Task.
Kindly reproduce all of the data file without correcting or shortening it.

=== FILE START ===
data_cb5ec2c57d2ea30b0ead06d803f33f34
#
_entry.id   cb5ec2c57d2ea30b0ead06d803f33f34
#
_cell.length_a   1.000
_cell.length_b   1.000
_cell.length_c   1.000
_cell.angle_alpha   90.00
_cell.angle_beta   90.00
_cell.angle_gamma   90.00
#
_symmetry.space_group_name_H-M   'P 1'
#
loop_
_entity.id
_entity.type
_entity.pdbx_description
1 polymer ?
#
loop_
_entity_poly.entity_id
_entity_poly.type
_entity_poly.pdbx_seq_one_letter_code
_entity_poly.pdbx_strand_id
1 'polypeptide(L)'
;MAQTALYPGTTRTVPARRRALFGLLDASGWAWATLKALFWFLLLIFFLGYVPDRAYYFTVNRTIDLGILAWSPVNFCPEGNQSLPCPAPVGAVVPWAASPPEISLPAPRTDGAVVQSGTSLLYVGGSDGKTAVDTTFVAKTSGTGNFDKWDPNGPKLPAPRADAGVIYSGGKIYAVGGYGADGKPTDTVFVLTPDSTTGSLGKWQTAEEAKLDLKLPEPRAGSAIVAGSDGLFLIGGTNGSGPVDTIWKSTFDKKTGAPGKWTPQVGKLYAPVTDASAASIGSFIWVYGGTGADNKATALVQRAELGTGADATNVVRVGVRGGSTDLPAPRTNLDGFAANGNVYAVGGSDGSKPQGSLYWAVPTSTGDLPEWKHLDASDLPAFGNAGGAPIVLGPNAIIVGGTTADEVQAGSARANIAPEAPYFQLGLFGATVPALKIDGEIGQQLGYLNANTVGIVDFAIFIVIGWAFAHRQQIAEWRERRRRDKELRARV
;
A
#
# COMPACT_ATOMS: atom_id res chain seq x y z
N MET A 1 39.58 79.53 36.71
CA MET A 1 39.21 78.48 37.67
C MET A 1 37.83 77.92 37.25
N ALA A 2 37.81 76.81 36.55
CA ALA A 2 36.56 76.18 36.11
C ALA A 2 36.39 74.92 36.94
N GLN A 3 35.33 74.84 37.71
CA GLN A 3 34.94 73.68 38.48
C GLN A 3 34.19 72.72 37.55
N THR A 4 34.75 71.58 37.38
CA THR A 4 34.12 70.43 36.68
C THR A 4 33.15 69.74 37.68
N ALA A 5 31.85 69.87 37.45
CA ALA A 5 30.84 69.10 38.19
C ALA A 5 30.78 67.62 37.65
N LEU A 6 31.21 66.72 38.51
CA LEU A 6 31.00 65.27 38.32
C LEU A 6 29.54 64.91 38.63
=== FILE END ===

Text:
data_cb5ec2c57d2ea30b0ead06d803f33f34
#
_entry.id   cb5ec2c57d2ea30b0ead06d803f33f34
#
_cell.length_a   1.000
_cell.length_b   1.000
_cell.length_c   1.000
_cell.angle_alpha   90.00
_cell.angle_beta   90.00
_cell.angle_gamma   90.00
#
_symmetry.space_group_name_H-M   'P 1'
#
loop_
_entity.id
_entity.type
_entity.pdbx_description
1 polymer ?
#
loop_
_entity_poly.entity_id
_entity_poly.type
_entity_poly.pdbx_seq_one_letter_code
_entity_poly.pdbx_strand_id
1 'polypeptide(L)'
;MAQTALYPGTTRTVPARRRALFGLLDASGWAWATLKALFWFLLLIFFLGYVPDRAYYFTVNRTIDLGILAWSPVNFCPEGNQSLPCPAPVGAVVPWAASPPEISLPAPRTDGAVVQSGTSLLYVGGSDGKTAVDTTFVAKTSGTGNFDKWDPNGPKLPAPRADAGVIYSGGKIYAVGGYGADGKPTDTVFVLTPDSTTGSLGKWQTAEEAKLDLKLPEPRAGSAIVAGSDGLFLIGGTNGSGPVDTIWKSTFDKKTGAPGKWTPQVGKLYAPVTDASAASIGSFIWVYGGTGADNKATALVQRAELGTGADATNVVRVGVRGGSTDLPAPRTNLDGFAANGNVYAVGGSDGSKPQGSLYWAVPTSTGDLPEWKHLDASDLPAFGNAGGAPIVLGPNAIIVGGTTADEVQAGSARANIAPEAPYFQLGLFGATVPALKIDGEIGQQLGYLNANTVGIVDFAIFIVIGWAFAHRQQIAEWRERRRRDKELRARV
;
A
#
# COMPACT_ATOMS: atom_id res chain seq x y z
N MET A 1 39.58 79.53 36.71
CA MET A 1 39.21 78.48 37.67
C MET A 1 37.83 77.92 37.25
N ALA A 2 37.81 76.81 36.55
CA ALA A 2 36.56 76.18 36.11
C ALA A 2 36.39 74.92 36.94
N GLN A 3 35.33 74.84 37.71
CA GLN A 3 34.94 73.68 38.48
C GLN A 3 34.19 72.72 37.55
N THR A 4 34.75 71.58 37.38
CA THR A 4 34.12 70.43 36.68
C THR A 4 33.15 69.74 37.68
N ALA A 5 31.85 69.87 37.45
CA ALA A 5 30.84 69.10 38.19
C ALA A 5 30.78 67.62 37.65
N LEU A 6 31.21 66.72 38.51
CA LEU A 6 31.00 65.27 38.32
C LEU A 6 29.54 64.91 38.63